The beach at Hesteyri, Hornstrandir, Iceland
It was one of those Icelandic summer days we had been warned of…..a milky sky of low cloud that would remain with us all day. Not the weather we had hope for on our highspeed boat trip from Isafjordur. A boat, or a very, very long hike in is the only way to get to Hornstrandir Nature Reserve and the deserted village of Hesteyri and area located on the north west coat of Iceland.
In the 19th century this was once a Whaling Station and because of its remoteness a community was built up around it. In 1915 Whaling ceased and the village turned to Herring Fishing and Farming for its income. As was the way, fishing declined and left only a meagre farming existence which came to an end in 40’s. The village itself was deserted by 1956.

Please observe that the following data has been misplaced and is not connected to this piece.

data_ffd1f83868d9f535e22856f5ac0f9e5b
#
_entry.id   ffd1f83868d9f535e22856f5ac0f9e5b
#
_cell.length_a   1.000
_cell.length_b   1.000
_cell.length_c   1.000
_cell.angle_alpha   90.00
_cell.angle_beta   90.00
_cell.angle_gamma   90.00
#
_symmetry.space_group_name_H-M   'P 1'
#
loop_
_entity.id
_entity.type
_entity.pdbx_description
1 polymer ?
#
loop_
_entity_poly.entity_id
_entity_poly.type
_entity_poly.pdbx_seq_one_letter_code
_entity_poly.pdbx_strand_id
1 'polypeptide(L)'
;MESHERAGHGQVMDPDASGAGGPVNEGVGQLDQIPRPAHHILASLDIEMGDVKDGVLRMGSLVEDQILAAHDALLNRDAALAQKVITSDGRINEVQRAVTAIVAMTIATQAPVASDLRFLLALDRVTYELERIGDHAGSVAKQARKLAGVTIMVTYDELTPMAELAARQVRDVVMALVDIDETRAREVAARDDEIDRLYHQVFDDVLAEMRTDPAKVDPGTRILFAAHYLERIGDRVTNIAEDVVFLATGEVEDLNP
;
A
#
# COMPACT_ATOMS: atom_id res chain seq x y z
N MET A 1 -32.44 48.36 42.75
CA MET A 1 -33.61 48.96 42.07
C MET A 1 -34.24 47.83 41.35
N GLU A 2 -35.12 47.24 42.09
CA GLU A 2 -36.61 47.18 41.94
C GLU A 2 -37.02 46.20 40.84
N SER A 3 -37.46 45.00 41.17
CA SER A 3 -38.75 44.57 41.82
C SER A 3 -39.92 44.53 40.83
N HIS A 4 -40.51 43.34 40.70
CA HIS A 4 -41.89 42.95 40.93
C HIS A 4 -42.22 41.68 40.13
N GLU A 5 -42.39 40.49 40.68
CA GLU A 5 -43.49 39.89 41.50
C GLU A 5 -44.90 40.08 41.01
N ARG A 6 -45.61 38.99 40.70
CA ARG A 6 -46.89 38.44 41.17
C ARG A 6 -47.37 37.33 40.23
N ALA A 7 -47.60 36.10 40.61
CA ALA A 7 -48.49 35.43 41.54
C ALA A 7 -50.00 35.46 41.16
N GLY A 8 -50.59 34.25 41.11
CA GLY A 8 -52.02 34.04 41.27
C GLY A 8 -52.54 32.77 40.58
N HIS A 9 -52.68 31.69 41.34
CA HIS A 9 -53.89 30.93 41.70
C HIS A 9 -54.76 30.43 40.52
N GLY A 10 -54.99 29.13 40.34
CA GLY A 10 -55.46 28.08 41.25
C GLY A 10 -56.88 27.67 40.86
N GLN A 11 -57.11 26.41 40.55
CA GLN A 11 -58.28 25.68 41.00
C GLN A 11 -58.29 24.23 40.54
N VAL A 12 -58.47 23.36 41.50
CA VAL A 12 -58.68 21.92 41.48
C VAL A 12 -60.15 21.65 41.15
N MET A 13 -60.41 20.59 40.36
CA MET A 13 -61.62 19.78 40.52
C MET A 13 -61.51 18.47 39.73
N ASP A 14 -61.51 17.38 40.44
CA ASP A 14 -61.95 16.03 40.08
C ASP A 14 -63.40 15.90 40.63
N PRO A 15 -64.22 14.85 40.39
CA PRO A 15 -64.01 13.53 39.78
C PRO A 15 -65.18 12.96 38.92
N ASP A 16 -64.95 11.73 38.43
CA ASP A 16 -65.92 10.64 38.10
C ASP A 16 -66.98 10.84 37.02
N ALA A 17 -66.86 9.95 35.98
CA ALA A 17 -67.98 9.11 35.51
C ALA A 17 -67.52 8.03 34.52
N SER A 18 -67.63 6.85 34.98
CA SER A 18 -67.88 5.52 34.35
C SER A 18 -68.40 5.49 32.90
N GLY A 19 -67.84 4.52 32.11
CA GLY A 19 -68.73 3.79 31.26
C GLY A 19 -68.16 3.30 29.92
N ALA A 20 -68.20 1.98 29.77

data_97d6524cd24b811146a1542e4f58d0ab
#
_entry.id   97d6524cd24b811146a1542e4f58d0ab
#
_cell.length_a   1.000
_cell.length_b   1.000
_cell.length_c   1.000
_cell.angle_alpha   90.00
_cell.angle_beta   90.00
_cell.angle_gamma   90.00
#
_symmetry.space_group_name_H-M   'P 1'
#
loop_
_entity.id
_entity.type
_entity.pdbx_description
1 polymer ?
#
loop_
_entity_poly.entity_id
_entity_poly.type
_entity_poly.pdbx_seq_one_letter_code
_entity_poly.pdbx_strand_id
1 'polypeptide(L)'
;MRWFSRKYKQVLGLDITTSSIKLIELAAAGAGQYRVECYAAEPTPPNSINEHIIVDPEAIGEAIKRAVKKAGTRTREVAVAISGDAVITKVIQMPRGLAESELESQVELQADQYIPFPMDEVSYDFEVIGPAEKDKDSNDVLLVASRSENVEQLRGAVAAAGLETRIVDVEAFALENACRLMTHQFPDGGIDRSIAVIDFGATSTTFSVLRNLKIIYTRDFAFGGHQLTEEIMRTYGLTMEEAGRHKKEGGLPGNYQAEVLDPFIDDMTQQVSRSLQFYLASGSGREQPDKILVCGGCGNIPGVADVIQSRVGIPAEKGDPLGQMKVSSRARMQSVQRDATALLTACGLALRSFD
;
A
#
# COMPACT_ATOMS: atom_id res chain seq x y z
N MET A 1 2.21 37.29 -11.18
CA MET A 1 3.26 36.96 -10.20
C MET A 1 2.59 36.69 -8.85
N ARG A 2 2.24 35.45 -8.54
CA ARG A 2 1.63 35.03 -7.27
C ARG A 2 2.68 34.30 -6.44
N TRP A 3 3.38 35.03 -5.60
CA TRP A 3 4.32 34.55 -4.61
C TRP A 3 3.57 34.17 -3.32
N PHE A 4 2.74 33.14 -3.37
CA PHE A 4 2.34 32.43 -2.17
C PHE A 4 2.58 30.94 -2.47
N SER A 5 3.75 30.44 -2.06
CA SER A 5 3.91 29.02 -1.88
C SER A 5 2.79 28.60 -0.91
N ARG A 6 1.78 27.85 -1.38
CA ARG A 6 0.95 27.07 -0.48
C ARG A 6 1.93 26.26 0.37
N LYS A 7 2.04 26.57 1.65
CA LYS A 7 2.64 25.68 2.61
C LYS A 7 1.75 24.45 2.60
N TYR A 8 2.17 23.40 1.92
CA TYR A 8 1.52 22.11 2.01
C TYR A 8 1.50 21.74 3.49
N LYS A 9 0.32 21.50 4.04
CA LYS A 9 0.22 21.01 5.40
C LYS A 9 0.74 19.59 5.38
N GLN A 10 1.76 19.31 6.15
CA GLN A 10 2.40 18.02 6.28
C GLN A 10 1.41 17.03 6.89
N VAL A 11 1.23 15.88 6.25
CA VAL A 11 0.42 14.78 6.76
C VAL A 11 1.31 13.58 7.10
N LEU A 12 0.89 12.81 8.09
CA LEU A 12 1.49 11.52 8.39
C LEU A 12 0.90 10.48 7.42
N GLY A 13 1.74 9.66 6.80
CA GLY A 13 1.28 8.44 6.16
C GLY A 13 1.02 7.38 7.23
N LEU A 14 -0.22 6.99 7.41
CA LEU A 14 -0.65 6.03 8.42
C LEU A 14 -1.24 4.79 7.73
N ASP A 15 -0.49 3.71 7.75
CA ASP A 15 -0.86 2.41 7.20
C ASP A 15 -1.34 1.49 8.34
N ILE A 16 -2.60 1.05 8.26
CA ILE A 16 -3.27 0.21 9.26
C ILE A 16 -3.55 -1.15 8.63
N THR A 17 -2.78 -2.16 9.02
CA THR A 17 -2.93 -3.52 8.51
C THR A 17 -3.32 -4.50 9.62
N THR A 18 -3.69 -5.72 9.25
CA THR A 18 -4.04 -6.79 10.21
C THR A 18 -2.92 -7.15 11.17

As a Nature Reserve, Hornstrandir is just perfect. Summer visitors only and now well and truly overgrown during the short summer with wild flowers and scrub.
What is left behind is a handful of houses (now used as summer getaways) and a few remains of Hesteyri village…the most obvious to be found is the graveyard and a short stubby Bell Tower housing the Bell from the Church. As to the Church.. well that was dismantled and taken to Sudavik in the 50’s
Despite its remoteness, or perhaps even because of its remote location, Hesteyri and Hornstrandir still attract a good number of summer visitors. There are Boat Trips from Isafjordur and a Wildlife Guide to help you make the most of your visit. Those undertaking the trek have a long way to walk across wild countryside surround by mountains where the snow never vanished. But at least at one of the remaining houses, The Doctors House, they can top up a few basic supplies and enjoy some simple refreshments in a unique location…… a location now so quiet but once so busy.
Despite the grey cap of milky cloud remaining with us all day it could not detract from the remote beauty and the feeling that you were treading in the footsteps of what must have been a very hardy community where surviving would have been tough at the best.
(C) David Oakes 2018